What role do the different forms of renewable energies/energy efficiency and conservation play in providing access to energy in Africa?

Currently all three play a miniscule role, demonstrating a wide market gap.

If the well-heeled role-model sector of the population is not seen to be using renewable energy technologies, then these become stigmatised as “the poor man's energy”. This situation is worsened if the rural poor get the impression that experiments are being done on their back with unproven technologies in remote rural areas with typically problematic service delivery and difficult communications.

Provided the necessary environmental, water and food security precautions have been taken, energy crops/biomass can play an important role. Waste-to-energy technologies also fall into this category.

Major energy parks in the Sahara could contribute to regional development as much as oil wells could. It depends on the structure of the value chain.

Small-scale hydropower plants (less than 10MW) are also a very attractive option but have been found to be onerous to implement because of the non-existence of FiT tariffs. A small South African hydropower scheme took at least five years, while the Government wind demonstration project even took a decade.

Apart from a FiT, what else would help?

  • Awareness creation (radio is most popular in Africa);
  • Levelling the playing field by terminating overt and covert subsidies to non-renewables (€42 billion are projected to be sunk on subsidising fossil power plants in the developing world until 2030 [UNDP, 2000]. And despite its policy, the World Bank is often the financier;
  • Tax rebates often make little sense in a poor developing country, and can lead to distortions;
  • Uniform and transparent industry standards, planning permits and building codes foster fair competition and more reliable performance;
  • Africa has a community tradition. Community power systems ensure public buy-in and support;
  • The energisation priorities should be a) productive use of renewable energy (industry, business); b) health (clinics, hospitals); c) education (schools, training) with d) social and amusement, as well as residential uses coming provisionally last in Africa's relatively benign climate.

In Africa women generally are in charge of the household chores, plus food production/processing, and of energy procurement. If firewood collection could be reduced/eliminated through the use of renewable energy, then this would reduce/eliminate deforestation or even desertification in Africa, and climate change would be abated. It would reduce the health impact of open fires, and allow more time for study, leading to better work opportunities and family planning, reducing poverty. African women play a strong and decisive role in the household, probably needing little external gender-related interventions.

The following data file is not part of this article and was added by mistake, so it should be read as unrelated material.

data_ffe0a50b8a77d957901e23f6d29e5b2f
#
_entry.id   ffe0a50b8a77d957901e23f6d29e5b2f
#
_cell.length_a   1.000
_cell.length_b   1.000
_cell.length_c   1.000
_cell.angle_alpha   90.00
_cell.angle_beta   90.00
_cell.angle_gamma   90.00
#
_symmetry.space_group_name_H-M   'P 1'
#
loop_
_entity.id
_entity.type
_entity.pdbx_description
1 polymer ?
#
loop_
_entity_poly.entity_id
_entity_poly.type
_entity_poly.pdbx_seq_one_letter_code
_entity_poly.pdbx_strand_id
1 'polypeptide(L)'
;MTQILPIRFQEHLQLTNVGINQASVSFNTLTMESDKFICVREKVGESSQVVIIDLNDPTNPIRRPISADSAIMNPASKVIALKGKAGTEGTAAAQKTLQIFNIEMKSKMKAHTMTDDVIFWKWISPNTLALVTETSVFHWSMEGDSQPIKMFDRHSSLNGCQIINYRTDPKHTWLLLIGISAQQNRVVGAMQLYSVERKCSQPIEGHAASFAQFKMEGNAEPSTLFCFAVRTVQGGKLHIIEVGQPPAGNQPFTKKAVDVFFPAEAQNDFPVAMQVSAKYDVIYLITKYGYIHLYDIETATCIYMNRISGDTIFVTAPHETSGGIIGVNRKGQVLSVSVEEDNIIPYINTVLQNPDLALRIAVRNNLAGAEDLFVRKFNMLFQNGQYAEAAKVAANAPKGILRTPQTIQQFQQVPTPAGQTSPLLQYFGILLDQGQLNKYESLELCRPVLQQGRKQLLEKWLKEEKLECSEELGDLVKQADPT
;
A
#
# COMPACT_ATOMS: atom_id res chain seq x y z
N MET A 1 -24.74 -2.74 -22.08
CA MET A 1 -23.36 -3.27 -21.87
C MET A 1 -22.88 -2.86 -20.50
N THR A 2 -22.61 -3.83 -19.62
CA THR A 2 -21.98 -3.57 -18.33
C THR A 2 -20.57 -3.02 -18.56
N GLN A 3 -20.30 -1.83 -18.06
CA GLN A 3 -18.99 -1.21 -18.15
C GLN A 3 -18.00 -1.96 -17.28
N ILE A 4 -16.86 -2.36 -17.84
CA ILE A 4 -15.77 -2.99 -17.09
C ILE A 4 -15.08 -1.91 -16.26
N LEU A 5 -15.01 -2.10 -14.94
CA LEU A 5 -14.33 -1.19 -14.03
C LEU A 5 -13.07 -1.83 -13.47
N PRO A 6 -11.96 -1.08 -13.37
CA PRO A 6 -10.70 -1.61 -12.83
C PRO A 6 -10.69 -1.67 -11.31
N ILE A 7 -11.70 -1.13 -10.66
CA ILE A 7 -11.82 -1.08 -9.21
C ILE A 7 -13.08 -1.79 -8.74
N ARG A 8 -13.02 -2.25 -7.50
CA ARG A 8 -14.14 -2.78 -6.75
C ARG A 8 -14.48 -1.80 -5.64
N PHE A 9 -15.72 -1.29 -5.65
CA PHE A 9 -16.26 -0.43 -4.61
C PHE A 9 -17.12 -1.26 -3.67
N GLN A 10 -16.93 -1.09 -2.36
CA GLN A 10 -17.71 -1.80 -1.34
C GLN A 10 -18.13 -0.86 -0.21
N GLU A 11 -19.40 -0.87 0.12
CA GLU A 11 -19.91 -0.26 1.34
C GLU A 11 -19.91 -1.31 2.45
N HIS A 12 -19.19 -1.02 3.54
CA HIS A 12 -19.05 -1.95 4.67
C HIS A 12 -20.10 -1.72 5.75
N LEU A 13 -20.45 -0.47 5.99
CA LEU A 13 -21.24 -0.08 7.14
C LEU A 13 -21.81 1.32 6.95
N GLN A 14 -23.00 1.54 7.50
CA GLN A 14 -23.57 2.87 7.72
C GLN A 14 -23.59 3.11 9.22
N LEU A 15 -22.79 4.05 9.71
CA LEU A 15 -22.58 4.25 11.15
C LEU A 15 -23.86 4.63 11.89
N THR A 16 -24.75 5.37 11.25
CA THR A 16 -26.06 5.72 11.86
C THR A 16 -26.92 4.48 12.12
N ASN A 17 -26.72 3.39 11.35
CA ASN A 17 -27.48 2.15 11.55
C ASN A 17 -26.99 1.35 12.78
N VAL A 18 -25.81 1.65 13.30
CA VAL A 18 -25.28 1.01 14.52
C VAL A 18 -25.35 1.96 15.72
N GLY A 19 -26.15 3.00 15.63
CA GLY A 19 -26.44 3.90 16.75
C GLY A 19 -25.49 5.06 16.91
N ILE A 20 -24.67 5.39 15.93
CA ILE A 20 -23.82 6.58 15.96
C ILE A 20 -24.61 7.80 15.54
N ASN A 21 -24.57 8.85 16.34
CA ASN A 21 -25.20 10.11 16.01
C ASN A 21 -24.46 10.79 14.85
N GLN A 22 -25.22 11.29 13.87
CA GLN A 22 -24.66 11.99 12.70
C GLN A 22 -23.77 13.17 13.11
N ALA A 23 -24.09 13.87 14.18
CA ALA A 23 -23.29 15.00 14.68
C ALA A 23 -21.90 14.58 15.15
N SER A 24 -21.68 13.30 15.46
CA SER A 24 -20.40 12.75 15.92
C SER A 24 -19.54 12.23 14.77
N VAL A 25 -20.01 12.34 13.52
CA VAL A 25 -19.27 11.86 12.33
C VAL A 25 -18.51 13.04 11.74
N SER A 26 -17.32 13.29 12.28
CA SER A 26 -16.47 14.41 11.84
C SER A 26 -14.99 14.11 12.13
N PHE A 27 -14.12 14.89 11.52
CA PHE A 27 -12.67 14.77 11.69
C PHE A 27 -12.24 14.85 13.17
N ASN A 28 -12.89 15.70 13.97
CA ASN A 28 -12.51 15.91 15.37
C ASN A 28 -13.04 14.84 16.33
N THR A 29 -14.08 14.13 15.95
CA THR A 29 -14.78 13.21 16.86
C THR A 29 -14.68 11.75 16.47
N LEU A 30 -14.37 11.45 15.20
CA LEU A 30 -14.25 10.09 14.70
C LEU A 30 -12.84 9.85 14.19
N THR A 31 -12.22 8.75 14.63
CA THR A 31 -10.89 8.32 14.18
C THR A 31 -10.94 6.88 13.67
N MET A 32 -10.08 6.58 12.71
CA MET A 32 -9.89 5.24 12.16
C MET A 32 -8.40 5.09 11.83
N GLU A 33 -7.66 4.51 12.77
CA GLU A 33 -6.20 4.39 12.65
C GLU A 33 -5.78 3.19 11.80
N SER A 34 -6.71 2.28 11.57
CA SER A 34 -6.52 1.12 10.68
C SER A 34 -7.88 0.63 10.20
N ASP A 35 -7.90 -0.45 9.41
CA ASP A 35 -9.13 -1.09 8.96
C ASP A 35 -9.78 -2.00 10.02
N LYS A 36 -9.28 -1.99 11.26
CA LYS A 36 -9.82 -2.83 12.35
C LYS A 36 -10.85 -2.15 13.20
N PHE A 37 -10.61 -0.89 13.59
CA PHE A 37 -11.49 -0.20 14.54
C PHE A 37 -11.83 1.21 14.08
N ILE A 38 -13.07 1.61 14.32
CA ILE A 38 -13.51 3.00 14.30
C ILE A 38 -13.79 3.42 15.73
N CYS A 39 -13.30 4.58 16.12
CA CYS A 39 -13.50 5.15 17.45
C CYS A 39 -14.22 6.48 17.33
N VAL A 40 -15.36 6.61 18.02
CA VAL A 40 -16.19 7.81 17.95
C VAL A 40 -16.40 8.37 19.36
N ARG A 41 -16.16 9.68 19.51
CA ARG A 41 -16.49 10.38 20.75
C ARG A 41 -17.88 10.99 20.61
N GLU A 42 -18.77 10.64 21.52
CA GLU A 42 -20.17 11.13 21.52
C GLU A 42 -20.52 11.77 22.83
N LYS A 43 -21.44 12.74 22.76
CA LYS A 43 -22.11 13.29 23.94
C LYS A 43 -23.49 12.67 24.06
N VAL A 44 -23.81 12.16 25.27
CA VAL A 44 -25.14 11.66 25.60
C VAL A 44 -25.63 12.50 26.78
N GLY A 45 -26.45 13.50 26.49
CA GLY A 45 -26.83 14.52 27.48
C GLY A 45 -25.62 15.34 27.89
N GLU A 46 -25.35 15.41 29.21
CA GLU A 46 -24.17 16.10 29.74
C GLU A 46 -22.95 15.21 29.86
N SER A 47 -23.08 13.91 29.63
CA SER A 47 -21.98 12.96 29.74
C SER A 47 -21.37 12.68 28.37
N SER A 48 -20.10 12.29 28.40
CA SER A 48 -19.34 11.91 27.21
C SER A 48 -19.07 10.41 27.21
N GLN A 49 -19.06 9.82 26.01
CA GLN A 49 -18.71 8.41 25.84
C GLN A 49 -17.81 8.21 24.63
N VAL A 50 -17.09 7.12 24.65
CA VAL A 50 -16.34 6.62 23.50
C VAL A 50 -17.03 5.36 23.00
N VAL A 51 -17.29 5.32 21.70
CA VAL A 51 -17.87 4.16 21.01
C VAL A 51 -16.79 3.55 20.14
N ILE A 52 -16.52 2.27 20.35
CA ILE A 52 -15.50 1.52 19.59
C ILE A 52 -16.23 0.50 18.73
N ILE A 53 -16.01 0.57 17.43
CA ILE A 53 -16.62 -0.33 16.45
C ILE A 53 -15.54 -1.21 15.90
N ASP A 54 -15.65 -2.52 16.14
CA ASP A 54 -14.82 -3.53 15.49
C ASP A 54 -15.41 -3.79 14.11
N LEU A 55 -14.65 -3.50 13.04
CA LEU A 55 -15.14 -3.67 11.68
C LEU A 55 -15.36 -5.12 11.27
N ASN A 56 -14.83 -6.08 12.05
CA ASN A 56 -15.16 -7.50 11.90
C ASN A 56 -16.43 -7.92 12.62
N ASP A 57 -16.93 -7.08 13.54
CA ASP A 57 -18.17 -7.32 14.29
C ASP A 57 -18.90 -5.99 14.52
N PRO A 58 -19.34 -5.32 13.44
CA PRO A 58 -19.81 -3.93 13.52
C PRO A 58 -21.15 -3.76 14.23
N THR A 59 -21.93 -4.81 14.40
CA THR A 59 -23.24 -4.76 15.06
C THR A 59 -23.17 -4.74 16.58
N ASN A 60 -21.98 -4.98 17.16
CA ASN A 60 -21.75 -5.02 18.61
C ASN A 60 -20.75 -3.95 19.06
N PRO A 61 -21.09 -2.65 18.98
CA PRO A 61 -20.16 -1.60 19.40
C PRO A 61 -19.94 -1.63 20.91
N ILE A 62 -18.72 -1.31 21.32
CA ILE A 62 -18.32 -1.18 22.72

In addition, political decision-makers require relevant objective information, enabling them to make rational renewable energy-related decisions. However there is no harm in knowing the difference between kW and kWh, or between energy carriers and energy services. In developing countries, politicians are inclined to believe that the only energy carriers are grid electricity and oil.

Overlap with external policy

Most of Africa is importing fossil energies and their technologies. The populist tendency is to subsidise energy delivery through centralised systems, which are mostly under Government's political control. Consequently, service delivery suffers and foreign debt increases, causing more calls for debt release.

At present renewable energies replace little imported energy, except in countries with hydropower. Transport is entirely fossil based. Substantial replacements are feasible.

NB: this article comes from a speech Dieter Holm gave at a hearing on ‘renewable energies in development cooperation’, which took place recently at the Deutsche Bundestag (Germany).

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Bioenergy  •  Energy efficiency  •  Energy infrastructure  •  Energy storage including Fuel cells  •  Geothermal  •  Green building  •  Other marine energy and hydropower  •  Photovoltaics (PV)  •  Policy, investment and markets  •  Solar electricity  •  Solar heating and cooling  •  Wave and tidal energy  •  Wind power